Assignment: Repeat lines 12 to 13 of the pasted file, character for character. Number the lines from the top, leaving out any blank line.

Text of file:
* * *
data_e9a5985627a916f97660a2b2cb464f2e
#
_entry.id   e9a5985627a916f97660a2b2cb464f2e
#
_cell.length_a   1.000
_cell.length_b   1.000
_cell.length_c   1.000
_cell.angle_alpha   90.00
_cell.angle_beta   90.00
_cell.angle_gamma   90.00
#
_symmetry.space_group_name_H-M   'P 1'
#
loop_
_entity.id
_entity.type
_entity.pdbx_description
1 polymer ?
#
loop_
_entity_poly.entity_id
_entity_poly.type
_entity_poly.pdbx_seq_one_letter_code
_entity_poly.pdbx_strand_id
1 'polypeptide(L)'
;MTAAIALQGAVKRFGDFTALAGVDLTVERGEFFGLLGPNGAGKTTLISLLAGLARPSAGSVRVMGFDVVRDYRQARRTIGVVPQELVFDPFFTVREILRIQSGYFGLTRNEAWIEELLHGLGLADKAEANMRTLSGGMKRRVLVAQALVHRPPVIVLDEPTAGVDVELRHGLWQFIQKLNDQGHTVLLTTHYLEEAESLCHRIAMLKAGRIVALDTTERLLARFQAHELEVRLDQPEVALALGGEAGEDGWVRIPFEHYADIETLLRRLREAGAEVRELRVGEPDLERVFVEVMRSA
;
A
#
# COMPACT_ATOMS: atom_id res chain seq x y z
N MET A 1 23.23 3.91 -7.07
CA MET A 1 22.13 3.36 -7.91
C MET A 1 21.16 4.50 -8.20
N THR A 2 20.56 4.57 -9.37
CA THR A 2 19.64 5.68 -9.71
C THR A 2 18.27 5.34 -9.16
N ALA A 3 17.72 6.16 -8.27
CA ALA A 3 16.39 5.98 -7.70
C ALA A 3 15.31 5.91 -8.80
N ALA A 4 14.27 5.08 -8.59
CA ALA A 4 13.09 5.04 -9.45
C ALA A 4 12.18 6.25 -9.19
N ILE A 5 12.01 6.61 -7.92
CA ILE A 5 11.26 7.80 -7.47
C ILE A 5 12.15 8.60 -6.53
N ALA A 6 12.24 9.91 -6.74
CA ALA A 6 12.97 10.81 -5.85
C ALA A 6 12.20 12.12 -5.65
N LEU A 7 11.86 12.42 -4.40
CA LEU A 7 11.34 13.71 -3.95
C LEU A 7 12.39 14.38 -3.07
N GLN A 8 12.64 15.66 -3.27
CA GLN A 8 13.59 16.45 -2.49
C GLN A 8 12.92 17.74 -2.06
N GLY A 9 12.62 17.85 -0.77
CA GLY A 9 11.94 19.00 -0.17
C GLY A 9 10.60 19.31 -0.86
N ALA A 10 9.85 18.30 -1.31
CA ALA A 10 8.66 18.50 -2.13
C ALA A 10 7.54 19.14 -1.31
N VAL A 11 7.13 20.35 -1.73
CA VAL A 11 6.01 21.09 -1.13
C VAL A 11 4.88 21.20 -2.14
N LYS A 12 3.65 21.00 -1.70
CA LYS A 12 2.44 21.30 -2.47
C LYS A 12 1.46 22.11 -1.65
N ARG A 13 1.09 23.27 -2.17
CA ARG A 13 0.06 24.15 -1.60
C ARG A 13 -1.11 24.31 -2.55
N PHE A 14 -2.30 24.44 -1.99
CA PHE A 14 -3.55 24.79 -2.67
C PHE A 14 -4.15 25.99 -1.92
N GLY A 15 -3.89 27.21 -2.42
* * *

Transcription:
_symmetry.space_group_name_H-M   'P 1'
#